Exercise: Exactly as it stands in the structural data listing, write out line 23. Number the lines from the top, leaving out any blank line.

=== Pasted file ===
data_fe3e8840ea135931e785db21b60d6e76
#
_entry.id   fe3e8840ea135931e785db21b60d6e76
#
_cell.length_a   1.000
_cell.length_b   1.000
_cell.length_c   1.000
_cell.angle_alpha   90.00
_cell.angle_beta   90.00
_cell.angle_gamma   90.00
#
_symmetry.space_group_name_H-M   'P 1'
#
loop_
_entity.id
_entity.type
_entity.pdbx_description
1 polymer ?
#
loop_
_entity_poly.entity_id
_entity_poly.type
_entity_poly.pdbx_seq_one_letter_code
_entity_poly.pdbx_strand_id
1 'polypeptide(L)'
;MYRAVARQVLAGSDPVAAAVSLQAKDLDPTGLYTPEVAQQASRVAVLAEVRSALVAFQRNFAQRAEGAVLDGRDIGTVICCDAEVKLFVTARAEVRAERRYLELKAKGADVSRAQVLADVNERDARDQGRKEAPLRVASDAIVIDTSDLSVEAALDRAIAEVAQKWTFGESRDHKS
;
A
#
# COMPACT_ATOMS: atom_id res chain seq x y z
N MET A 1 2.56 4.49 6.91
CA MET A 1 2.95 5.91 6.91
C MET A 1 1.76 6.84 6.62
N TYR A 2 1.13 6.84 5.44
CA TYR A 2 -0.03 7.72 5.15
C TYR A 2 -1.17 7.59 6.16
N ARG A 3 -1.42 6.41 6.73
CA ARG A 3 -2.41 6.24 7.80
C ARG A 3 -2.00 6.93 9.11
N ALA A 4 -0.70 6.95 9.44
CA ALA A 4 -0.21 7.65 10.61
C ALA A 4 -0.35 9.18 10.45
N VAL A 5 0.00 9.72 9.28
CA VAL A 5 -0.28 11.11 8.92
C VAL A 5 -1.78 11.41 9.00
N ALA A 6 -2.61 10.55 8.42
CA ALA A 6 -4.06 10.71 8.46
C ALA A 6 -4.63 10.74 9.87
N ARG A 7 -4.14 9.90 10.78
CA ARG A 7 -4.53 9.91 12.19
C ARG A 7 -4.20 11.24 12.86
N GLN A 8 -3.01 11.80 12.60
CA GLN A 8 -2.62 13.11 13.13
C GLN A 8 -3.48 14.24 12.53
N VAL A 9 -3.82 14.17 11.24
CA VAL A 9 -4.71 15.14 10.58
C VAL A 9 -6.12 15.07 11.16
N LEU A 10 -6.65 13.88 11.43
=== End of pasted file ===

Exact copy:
_entity_poly.pdbx_seq_one_letter_code